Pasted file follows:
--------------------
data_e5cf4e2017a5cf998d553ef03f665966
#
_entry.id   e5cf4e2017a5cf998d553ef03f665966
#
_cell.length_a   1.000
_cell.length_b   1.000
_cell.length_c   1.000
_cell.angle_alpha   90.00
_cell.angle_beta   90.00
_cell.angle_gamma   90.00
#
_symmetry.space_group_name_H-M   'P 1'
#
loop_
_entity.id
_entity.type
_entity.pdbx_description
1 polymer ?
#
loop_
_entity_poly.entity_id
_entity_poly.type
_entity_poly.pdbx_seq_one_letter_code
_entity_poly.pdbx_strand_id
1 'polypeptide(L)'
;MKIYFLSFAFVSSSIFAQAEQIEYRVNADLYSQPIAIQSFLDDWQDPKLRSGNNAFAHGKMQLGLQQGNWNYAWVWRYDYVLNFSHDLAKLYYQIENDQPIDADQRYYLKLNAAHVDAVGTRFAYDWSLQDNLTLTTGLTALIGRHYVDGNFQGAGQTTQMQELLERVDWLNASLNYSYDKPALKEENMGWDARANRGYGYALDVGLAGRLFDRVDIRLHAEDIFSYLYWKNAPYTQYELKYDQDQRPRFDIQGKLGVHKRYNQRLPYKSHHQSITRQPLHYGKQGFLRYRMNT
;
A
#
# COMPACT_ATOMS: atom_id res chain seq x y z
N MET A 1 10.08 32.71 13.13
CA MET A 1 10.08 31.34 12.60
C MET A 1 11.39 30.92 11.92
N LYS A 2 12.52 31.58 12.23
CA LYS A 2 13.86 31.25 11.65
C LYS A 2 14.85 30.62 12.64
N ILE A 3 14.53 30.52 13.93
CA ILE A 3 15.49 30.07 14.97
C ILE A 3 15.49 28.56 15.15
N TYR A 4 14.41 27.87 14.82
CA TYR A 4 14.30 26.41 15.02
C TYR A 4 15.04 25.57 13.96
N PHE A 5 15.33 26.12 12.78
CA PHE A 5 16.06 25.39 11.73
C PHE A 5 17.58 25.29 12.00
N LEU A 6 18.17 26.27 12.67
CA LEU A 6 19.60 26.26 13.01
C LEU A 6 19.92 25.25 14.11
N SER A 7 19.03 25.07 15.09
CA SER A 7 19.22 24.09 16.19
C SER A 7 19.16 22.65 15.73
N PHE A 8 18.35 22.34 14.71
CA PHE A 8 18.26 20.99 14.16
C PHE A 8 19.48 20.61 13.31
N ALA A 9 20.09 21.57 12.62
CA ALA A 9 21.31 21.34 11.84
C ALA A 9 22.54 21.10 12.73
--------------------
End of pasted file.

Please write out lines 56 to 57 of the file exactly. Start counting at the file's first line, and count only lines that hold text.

CA ALA A 9 21.31 21.34 11.84
C ALA A 9 22.54 21.10 12.73